Nevertheless, it’s important that we continue to pay attention to what’s happening politically and that we not tune out. We’ve got an election to win in 2012!!

So in the interest of sharing with you some of the developments I have on my radar screen, here are some quick sound-bites courtesy of today’s ProgressFlorida Daily Clips, a fabulous daily email that aggregates news from around the state. To read more about any of the items, simply click the hyperlink.

At St. Petersburg rally, Gov.-elect Rick Scott hints at school vouchers for all
By Ron Matus, St. Petersburg Times
Florida Gov.-elect Rick Scott told a cheering crowd of 900 voucher students today that he wants to continue expanding the program that allows them to attend private school at public expense and suggested the option should be available to all students.

Merit pay: 2 plans on state lawmakers' radar
By Leslie Postal, Orlando Sentinel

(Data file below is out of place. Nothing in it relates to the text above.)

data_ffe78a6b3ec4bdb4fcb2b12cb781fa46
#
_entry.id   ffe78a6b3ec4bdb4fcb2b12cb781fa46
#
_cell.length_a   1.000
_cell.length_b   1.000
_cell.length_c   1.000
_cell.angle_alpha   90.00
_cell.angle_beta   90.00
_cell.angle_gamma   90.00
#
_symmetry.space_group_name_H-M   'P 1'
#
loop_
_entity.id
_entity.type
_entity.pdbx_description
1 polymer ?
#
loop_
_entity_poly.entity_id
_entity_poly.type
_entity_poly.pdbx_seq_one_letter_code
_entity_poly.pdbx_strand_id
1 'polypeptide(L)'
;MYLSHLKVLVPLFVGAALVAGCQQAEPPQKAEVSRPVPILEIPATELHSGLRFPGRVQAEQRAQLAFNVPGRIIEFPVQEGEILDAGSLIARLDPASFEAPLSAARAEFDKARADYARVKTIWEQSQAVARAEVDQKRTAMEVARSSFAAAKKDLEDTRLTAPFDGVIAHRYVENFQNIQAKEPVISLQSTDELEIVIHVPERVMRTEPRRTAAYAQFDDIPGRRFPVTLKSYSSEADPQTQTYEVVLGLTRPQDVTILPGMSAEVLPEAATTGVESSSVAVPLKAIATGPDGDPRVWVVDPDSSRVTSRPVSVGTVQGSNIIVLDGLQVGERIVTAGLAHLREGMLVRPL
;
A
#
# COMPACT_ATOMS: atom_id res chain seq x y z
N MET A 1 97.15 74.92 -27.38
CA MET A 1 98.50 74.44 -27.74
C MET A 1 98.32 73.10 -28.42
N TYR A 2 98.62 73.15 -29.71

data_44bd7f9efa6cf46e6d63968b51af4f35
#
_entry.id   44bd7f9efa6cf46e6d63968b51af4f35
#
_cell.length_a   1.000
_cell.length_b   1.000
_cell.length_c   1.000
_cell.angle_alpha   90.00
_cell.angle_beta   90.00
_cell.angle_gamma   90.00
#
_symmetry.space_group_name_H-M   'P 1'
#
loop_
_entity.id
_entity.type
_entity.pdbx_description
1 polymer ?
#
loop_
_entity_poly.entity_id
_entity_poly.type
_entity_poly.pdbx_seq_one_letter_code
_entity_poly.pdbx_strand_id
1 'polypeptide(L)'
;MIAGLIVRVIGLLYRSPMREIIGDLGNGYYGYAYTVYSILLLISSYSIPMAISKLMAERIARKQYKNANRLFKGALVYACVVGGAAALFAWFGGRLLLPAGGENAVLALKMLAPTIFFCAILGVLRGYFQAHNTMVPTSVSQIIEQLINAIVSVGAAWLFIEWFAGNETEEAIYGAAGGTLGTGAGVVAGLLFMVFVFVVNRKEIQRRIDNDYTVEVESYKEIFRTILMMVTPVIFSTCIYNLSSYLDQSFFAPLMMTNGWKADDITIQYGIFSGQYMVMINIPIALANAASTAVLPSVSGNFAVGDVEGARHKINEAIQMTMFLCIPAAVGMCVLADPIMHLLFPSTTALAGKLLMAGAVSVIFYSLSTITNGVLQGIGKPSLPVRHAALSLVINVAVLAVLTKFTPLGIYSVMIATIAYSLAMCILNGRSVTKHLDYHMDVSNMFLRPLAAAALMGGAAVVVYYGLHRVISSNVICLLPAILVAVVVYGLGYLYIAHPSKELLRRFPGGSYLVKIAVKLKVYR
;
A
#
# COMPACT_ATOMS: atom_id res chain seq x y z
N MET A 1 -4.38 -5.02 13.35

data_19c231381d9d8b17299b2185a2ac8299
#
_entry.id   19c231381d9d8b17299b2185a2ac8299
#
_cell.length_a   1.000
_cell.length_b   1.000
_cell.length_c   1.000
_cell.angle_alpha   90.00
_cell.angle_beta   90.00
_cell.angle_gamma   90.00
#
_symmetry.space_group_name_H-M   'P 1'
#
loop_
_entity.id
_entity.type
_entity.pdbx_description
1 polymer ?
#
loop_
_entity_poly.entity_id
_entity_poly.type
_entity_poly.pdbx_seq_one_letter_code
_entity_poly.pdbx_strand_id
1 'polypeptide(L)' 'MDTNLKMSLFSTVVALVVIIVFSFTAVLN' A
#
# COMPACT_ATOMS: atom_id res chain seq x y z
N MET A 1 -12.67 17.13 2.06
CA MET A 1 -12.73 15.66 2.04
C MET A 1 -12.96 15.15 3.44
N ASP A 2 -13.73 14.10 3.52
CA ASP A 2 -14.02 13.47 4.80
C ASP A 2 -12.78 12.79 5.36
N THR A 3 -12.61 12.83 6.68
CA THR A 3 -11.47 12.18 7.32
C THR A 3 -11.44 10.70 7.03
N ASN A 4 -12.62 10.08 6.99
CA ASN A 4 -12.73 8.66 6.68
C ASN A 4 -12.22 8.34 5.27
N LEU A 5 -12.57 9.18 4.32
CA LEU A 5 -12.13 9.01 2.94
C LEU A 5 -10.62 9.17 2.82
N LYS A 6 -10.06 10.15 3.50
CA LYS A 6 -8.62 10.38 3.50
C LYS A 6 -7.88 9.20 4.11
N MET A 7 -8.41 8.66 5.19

Florida is expected to adopt a merit-pay law next year that would tie teacher compensation to student performance on tests.

Lawmakers ready to cut public employee retirement, health care
By John Kennedy, News Service of Florida
With a $3 billion budget shortfall looming, Florida’s pension fund and employee health benefits are shaping up as piƱatas that state lawmakers will whack next spring – hoping they will yield millions of dollars in cost savings.

Florida State Senate Unleashes Dog Of War
By Daniel Tilson, The Examiner
Senator Mike Bennett (R-Bradenton) is a leading figure in the new self-proclaimed “hard right-wing conservative” Florida State Legislature.

State frets over pension debts of St. Petersburg and other cities
By Mary Ellen Klas, St. Petersburg Times/Miami Herald Tallahassee Bureau
With a $1.1 billion deficit looming in the state's employee health and pension accounts, lawmakers are poised to blow up the benefit programs and impose tough new limits on local governments, the chairman of the Senate committee said on Thursday.

The other path to an exemption from health care reform
By Travis Pillow, Florida Independent
A proposed constitutional amendment seeking to exempt Floridians from federal health insurance mandates became the first measure to pass a Senate committee Wednesday, and will likely be among the first bills to pass during this spring’s session.